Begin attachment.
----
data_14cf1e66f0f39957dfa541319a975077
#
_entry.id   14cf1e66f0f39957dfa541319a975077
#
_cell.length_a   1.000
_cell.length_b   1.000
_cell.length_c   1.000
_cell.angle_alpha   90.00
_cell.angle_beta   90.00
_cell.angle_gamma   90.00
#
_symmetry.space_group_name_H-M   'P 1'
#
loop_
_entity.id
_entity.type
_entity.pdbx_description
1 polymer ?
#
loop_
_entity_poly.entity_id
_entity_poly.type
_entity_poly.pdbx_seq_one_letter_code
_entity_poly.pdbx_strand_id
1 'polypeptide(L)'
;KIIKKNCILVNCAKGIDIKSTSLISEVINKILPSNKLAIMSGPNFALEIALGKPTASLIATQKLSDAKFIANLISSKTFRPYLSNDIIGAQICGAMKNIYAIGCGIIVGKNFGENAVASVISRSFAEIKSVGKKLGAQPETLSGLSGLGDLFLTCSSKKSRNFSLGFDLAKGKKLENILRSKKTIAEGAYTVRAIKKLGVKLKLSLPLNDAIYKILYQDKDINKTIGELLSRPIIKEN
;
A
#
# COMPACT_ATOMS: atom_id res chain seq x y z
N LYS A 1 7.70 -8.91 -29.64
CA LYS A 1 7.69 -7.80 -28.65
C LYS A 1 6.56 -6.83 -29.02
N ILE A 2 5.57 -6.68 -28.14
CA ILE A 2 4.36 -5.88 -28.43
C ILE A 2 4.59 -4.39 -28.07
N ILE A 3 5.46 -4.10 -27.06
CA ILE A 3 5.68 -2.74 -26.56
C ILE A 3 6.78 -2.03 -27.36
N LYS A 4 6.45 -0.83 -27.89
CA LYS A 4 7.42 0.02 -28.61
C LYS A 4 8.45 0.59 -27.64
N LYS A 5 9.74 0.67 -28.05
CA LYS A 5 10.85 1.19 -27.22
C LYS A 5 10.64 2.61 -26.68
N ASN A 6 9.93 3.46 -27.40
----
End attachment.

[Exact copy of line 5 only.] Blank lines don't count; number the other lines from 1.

_cell.length_a   1.000